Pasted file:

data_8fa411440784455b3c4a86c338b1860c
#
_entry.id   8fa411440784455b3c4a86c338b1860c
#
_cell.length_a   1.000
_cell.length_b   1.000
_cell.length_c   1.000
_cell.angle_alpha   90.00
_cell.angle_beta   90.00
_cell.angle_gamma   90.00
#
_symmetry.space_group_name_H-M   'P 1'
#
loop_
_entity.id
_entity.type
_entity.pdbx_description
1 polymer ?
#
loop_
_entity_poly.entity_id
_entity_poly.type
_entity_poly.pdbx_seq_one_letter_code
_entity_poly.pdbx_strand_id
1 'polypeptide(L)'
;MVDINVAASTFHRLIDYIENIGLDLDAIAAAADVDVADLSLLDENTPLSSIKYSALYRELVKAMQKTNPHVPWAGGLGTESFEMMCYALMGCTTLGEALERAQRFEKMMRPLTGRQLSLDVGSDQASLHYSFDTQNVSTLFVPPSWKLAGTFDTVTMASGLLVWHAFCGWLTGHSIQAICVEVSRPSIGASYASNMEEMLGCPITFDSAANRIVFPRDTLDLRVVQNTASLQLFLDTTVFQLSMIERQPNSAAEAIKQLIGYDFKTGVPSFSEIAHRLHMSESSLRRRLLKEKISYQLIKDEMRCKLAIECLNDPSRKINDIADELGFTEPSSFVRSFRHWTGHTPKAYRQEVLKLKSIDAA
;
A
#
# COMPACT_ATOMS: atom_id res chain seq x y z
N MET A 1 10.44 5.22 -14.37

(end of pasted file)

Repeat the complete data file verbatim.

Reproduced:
data_8fa411440784455b3c4a86c338b1860c
#
_entry.id   8fa411440784455b3c4a86c338b1860c
#
_cell.length_a   1.000
_cell.length_b   1.000
_cell.length_c   1.000
_cell.angle_alpha   90.00
_cell.angle_beta   90.00
_cell.angle_gamma   90.00
#
_symmetry.space_group_name_H-M   'P 1'
#
loop_
_entity.id
_entity.type
_entity.pdbx_description
1 polymer ?
#
loop_
_entity_poly.entity_id
_entity_poly.type
_entity_poly.pdbx_seq_one_letter_code
_entity_poly.pdbx_strand_id
1 'polypeptide(L)'
;MVDINVAASTFHRLIDYIENIGLDLDAIAAAADVDVADLSLLDENTPLSSIKYSALYRELVKAMQKTNPHVPWAGGLGTESFEMMCYALMGCTTLGEALERAQRFEKMMRPLTGRQLSLDVGSDQASLHYSFDTQNVSTLFVPPSWKLAGTFDTVTMASGLLVWHAFCGWLTGHSIQAICVEVSRPSIGASYASNMEEMLGCPITFDSAANRIVFPRDTLDLRVVQNTASLQLFLDTTVFQLSMIERQPNSAAEAIKQLIGYDFKTGVPSFSEIAHRLHMSESSLRRRLLKEKISYQLIKDEMRCKLAIECLNDPSRKINDIADELGFTEPSSFVRSFRHWTGHTPKAYRQEVLKLKSIDAA
;
A
#
# COMPACT_ATOMS: atom_id res chain seq x y z
N MET A 1 10.44 5.22 -14.37